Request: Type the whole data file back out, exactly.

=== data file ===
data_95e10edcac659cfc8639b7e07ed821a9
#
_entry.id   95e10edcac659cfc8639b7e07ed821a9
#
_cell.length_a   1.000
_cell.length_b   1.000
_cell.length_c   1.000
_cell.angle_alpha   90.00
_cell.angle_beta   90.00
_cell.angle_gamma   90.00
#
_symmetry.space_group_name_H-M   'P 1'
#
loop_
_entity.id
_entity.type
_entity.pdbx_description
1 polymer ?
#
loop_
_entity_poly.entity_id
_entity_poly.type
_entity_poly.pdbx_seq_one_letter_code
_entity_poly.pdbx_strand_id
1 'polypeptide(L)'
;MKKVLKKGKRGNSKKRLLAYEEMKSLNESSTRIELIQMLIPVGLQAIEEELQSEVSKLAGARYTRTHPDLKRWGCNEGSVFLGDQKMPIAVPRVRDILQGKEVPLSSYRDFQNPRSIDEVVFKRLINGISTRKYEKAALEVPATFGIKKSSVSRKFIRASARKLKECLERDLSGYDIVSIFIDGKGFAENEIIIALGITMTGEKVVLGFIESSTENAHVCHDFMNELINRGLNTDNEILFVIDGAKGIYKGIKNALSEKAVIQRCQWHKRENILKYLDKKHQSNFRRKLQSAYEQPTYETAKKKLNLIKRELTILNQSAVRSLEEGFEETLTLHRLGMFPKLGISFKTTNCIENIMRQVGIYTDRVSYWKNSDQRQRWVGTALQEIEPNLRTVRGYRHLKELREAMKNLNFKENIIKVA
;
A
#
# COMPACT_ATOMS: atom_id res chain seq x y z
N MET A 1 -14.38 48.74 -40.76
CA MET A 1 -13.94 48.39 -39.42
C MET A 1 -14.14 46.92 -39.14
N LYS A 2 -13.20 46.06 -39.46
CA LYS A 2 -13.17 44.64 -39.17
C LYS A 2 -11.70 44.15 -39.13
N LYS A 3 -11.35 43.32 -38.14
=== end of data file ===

data_95e10edcac659cfc8639b7e07ed821a9
#
_entry.id   95e10edcac659cfc8639b7e07ed821a9
#
_cell.length_a   1.000
_cell.length_b   1.000
_cell.length_c   1.000
_cell.angle_alpha   90.00
_cell.angle_beta   90.00
_cell.angle_gamma   90.00
#
_symmetry.space_group_name_H-M   'P 1'
#
loop_
_entity.id
_entity.type
_entity.pdbx_description
1 polymer ?
#
loop_
_entity_poly.entity_id
_entity_poly.type
_entity_poly.pdbx_seq_one_letter_code
_entity_poly.pdbx_strand_id
1 'polypeptide(L)'
;MKKVLKKGKRGNSKKRLLAYEEMKSLNESSTRIELIQMLIPVGLQAIEEELQSEVSKLAGARYTRTHPDLKRWGCNEGSVFLGDQKMPIAVPRVRDILQGKEVPLSSYRDFQNPRSIDEVVFKRLINGISTRKYEKAALEVPATFGIKKSSVSRKFIRASARKLKECLERDLSGYDIVSIFIDGKGFAENEIIIALGITMTGEKVVLGFIESSTENAHVCHDFMNELINRGLNTDNEILFVIDGAKGIYKGIKNALSEKAVIQRCQWHKRENILKYLDKKHQSNFRRKLQSAYEQPTYETAKKKLNLIKRELTILNQSAVRSLEEGFEETLTLHRLGMFPKLGISFKTTNCIENIMRQVGIYTDRVSYWKNSDQRQRWVGTALQEIEPNLRTVRGYRHLKELREAMKNLNFKENIIKVA
;
A
#
# COMPACT_ATOMS: atom_id res chain seq x y z
N MET A 1 -14.38 48.74 -40.76
CA MET A 1 -13.94 48.39 -39.42
C MET A 1 -14.14 46.92 -39.14
N LYS A 2 -13.20 46.06 -39.46
CA LYS A 2 -13.17 44.64 -39.17
C LYS A 2 -11.70 44.15 -39.13
N LYS A 3 -11.35 43.32 -38.14